The Third Bucket and the Conversion of Production: A Perspective on Polymer Development for AM
Sabic sees 3D printing taking plastics where they have not gone before, but end-user needs will push the capabilities of 3D printers.
When Keith Cox talks about 3D printing, he refers to it as a “conversion process.” That phrase is an important clue to the role 3D printing is destined to play and the way that companies like his employer will figure in. I recently had a conversation with him about polymer development for additive manufacturing.
Cox works for SABIC, supplier of polymer materials, where his role is senior business manager for AM. From his and this company’s perspective, 3D printing is indeed another conversion process, one more means (like injection molding, blow molding or extrusion) for converting the raw stock from SABIC into a finished good. The different processes behave in different ways and make different demands on the material. And while 3D printing is the newest such process to appear, tailoring materials to the needs of a conversion process is what the company has been doing all along. In this sense, supporting additive manufacturing as it finds a growing role in production is simply more of the same.
But in another sense, AM represents a very different set of challenges for the company. And a different opportunity, because 3D printing promises to grow the very market potential for plastics by expanding what it is possible for plastics to do.
Realizing a polycarbonate delivering roughly similar properties after injection molding or 3D printing entails starting with different formulations of the raw stock tuned to these different processes.
The challenges first: 3D printing is physically a very different operation from other conversion processes. In fact, it is different operations, plural, because AM processes such as selective laser sintering (SLS) and fused filament fabrication (FFF) differ from one another. But both these processes differ markedly from established means of working with plastic such as injection molding. Consider: Injection molding is a hot, high-pressure, short-cycle-time process—the mold slams shut as high-temperature material is injected in. By contrast, both SLS and FFF are processes involving little pressure, run only at the melting or extrusion temperature of the material, with a cycle time lasting so long that the material might remain at or near this temperature for hours at a time or even a day. Thus, realizing a polycarbonate delivering roughly similar properties after injection molding or 3D printing entails starting with different formulations of the raw stock tuned to these different processes.
The other, bigger area of challenge relates to how dynamic additive still is, and how much is still changing. “The maturity level of the AM space today makes material development complex,” he says. “These processes are all evolving. Even in FFF over the last five years, we’ve seen tremendous change in the 3D printing technology. So, we’re at a disadvantage both because there is not a lot of history with these processes and because there continues to be a lot of change.” And that change plays out not only in the machine hardware, but also in the design and simulation software, which are also advancing and can also affect material application.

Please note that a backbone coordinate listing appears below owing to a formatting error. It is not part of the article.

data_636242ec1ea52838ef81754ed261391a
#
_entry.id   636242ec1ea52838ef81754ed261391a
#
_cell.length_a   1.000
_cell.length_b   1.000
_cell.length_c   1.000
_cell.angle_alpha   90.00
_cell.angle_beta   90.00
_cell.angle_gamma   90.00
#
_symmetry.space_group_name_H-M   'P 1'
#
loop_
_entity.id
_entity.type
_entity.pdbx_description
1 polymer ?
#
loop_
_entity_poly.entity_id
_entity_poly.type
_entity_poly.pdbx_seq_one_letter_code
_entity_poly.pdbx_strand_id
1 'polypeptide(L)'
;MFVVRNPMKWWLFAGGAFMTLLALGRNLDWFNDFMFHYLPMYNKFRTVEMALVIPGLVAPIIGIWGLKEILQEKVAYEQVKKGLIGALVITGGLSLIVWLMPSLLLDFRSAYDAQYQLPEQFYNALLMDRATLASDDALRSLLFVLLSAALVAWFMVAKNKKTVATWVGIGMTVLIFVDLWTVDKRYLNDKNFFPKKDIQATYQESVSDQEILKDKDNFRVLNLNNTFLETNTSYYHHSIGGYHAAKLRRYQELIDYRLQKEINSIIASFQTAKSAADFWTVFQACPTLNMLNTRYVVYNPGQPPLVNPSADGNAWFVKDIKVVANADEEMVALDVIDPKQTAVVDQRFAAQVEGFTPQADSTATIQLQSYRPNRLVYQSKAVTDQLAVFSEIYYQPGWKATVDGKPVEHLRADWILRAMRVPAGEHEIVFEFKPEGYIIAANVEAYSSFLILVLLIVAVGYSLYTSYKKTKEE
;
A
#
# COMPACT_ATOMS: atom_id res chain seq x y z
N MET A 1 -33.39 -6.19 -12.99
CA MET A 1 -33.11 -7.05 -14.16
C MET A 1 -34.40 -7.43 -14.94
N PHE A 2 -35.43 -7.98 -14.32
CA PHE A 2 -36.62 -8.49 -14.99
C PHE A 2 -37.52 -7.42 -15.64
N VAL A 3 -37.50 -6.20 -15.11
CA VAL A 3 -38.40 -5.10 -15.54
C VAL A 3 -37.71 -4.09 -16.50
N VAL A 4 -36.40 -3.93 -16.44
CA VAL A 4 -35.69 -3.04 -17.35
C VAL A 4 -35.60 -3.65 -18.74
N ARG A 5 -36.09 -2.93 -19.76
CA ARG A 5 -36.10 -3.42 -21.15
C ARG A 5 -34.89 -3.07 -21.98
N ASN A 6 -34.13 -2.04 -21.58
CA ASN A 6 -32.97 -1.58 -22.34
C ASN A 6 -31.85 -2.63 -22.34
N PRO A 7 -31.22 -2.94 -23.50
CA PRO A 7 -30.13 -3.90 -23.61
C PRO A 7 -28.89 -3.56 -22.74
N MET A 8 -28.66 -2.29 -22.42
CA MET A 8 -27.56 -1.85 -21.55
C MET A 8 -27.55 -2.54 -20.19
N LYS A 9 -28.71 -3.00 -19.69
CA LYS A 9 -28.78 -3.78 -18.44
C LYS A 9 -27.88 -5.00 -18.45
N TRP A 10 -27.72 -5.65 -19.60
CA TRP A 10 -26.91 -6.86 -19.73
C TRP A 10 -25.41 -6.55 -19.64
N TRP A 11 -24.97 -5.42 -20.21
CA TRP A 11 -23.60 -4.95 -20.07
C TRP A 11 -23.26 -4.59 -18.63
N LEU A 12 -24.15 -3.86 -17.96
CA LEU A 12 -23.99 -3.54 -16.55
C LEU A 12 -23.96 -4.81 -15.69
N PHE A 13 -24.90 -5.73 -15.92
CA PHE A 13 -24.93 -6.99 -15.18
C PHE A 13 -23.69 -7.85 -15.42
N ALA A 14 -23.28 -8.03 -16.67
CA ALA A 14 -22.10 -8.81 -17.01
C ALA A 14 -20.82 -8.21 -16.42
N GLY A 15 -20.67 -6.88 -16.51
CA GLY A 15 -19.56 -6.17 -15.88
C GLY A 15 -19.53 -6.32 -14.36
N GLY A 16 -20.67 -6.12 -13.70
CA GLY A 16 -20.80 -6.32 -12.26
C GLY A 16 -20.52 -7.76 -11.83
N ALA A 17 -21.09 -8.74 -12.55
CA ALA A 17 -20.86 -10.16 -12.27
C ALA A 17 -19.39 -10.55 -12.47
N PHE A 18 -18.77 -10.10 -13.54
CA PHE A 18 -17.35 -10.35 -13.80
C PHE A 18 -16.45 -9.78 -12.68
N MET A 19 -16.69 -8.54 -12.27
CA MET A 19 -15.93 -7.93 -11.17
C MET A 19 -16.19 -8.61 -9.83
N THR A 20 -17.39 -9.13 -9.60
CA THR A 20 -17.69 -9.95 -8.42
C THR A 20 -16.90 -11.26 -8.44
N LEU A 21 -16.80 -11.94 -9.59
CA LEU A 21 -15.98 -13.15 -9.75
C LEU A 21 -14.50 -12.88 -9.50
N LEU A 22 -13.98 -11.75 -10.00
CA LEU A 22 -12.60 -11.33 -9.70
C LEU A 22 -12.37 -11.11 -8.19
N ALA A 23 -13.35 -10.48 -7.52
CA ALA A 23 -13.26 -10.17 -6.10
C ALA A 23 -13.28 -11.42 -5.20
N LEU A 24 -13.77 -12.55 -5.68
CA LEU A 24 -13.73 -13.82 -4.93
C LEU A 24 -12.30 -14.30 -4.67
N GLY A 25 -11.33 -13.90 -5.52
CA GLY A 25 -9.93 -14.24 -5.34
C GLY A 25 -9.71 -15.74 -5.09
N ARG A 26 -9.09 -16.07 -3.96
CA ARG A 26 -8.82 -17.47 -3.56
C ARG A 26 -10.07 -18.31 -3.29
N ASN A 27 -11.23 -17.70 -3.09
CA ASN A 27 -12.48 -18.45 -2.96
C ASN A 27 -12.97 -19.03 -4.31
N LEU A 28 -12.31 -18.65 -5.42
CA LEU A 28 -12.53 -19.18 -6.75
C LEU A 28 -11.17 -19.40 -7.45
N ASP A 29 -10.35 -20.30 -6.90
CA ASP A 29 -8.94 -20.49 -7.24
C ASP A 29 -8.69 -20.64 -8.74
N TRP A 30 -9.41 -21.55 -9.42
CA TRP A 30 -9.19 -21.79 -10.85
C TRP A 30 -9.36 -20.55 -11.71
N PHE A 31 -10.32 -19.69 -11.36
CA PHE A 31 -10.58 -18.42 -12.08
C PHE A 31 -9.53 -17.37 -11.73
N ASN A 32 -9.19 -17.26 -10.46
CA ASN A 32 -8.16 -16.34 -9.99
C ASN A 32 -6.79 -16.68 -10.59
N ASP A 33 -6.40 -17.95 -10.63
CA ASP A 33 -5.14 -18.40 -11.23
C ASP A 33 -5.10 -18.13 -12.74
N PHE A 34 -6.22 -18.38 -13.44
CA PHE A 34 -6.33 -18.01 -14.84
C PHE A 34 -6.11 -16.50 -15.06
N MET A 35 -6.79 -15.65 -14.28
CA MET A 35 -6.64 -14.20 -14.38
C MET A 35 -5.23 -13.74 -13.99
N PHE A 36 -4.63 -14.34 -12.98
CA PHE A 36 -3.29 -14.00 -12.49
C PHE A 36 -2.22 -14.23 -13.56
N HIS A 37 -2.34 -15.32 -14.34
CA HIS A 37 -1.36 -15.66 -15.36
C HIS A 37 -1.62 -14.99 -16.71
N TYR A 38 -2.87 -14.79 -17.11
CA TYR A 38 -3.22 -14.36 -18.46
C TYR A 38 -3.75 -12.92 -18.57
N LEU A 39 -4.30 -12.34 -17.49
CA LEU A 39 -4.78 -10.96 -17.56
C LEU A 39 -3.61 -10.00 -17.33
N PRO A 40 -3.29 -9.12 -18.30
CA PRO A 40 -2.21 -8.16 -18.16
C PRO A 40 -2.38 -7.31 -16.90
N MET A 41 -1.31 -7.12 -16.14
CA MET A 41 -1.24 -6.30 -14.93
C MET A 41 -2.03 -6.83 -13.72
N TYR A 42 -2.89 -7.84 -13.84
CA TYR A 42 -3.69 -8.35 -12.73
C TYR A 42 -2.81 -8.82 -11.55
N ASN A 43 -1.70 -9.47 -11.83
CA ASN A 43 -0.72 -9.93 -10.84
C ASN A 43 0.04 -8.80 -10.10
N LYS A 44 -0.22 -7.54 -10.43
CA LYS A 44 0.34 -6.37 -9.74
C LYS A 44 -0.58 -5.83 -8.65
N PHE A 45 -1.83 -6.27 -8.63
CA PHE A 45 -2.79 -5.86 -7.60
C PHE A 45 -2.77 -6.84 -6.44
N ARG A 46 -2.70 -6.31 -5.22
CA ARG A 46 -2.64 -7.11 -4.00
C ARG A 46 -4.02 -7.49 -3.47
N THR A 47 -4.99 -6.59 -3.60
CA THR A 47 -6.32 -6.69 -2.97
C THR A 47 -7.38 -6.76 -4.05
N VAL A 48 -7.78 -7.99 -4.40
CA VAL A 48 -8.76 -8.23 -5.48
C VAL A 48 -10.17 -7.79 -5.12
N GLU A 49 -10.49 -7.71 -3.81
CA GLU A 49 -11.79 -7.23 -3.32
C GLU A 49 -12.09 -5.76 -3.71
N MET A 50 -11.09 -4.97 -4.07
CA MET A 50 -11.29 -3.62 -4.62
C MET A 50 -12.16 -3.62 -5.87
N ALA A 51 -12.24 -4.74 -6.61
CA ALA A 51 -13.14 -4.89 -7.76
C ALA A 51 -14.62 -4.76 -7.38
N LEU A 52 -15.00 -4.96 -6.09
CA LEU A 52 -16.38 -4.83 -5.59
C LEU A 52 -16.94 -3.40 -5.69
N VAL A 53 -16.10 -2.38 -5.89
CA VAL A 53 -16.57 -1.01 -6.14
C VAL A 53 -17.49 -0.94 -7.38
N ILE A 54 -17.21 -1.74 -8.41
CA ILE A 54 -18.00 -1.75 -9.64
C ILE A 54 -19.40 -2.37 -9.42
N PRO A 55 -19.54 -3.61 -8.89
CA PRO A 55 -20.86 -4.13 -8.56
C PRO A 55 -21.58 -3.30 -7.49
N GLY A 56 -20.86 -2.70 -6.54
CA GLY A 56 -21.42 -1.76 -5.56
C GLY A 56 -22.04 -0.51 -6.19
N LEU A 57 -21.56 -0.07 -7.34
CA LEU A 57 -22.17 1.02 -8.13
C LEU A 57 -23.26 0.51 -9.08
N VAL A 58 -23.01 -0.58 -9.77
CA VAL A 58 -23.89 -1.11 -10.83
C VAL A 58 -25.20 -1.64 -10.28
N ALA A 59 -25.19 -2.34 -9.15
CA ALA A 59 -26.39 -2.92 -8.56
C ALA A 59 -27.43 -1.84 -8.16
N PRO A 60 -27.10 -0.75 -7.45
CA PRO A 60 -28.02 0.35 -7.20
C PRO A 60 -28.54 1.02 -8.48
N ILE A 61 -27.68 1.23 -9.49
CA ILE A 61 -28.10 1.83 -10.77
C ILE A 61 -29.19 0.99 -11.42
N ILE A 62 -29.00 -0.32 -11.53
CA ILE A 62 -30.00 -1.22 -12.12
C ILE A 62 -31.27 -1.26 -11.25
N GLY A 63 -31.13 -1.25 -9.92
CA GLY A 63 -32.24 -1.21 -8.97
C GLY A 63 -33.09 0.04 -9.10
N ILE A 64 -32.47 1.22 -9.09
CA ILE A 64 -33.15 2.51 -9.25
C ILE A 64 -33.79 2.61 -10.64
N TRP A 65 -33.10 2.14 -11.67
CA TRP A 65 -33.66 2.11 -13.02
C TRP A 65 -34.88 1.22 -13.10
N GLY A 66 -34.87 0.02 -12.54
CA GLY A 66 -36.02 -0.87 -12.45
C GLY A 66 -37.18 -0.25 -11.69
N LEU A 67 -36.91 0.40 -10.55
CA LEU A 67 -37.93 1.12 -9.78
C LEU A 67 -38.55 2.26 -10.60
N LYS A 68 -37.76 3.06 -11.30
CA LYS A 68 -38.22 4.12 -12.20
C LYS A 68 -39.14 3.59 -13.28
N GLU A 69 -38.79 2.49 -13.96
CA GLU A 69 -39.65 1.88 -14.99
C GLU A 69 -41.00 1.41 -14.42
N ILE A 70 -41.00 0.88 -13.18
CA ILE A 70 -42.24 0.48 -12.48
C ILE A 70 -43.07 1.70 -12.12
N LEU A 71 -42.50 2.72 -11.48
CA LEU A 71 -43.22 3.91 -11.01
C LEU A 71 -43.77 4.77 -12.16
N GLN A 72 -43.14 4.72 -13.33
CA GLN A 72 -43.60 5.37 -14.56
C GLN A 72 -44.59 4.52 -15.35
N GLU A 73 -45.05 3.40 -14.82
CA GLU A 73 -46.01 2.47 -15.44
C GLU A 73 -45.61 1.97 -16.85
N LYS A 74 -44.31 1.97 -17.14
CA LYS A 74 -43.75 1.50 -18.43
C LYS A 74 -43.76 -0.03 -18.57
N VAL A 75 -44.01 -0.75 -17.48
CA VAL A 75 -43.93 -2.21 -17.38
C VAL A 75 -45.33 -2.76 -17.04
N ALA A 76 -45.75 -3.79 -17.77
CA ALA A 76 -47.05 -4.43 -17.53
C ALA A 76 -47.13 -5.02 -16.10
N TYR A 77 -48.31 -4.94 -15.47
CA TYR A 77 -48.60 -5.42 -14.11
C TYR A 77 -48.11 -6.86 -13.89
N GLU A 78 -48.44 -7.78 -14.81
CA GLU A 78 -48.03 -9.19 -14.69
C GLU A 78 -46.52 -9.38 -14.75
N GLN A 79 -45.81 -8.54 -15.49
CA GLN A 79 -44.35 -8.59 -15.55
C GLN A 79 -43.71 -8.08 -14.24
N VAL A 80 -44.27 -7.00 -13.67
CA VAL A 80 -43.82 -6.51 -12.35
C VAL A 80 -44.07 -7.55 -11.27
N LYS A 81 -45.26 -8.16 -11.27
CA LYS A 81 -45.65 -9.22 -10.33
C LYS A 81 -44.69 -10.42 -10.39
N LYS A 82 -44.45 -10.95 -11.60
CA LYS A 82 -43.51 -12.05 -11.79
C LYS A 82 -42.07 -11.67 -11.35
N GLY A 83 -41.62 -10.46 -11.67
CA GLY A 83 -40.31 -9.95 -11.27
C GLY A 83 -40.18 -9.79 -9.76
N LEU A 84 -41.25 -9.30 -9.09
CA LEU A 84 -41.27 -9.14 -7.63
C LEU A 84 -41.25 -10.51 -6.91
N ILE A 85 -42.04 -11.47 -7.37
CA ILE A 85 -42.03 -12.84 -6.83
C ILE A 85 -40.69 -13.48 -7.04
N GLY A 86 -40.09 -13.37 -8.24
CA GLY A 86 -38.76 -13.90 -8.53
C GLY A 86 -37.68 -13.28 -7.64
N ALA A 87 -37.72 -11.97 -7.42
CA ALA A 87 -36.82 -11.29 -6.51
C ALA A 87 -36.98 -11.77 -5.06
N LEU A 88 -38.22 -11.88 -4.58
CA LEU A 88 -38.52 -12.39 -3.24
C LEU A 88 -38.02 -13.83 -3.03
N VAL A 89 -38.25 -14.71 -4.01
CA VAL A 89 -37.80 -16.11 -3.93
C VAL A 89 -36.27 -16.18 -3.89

But it’s all worth it, and the reason why gets to the opportunity. 3D printing is fundamentally different from other conversion processes because there is no tooling needed. There is no mold, for example. That opens the range of part geometries that can be achieved, while reducing the production quantities that might be cost-effective. Because of both areas of freedom, 3D printing will be an enabler for the advance of polymers. By delivering both previously impossible forms and previously impractical solutions, 3D printing will bring plastics into applications it was never able to serve before. Polymer developers obviously see high value in being part of this.
Indeed, the opportunity today falls into three categories, says Cox—“three buckets,” he says—and the most important one is the bucket most affected by the capabilities of today’s machines. Those buckets are:
- Drop-in material replacements. In this area of materials development, the supplier can develop its own, more competitive version of some existing material option—say, its own version of a polycarbonate filament for FFF similar to an existing version.
- New materials for standard print profiles. Within the sets of printer parameters used for established materials, the materials company might be able to engineer new materials with special properties. A new SABIC filament delivering high toughness
for consumer electronics and automotive applications is an example.
- New materials leveraging non-standard print profiles. This third category is the most exciting area of material development. The most promising new material options tend to push 3D printers by requiring operational parameters different from the parameter sets locked into established machines—machines that might have been invented with prototyping rather than production in mind. For example, polymers engineered to withstand high-temperature applications need printers not only able to achieve the required high extrusion temperature, but also able to give the operator the capacity to employ that temperature. Another material might require a distinct and specific print speed or layering height. Machines offering an “open format”—that is, user ability to adjust machine settings governing the build—are becoming more valuable as materials advance, Cox says.
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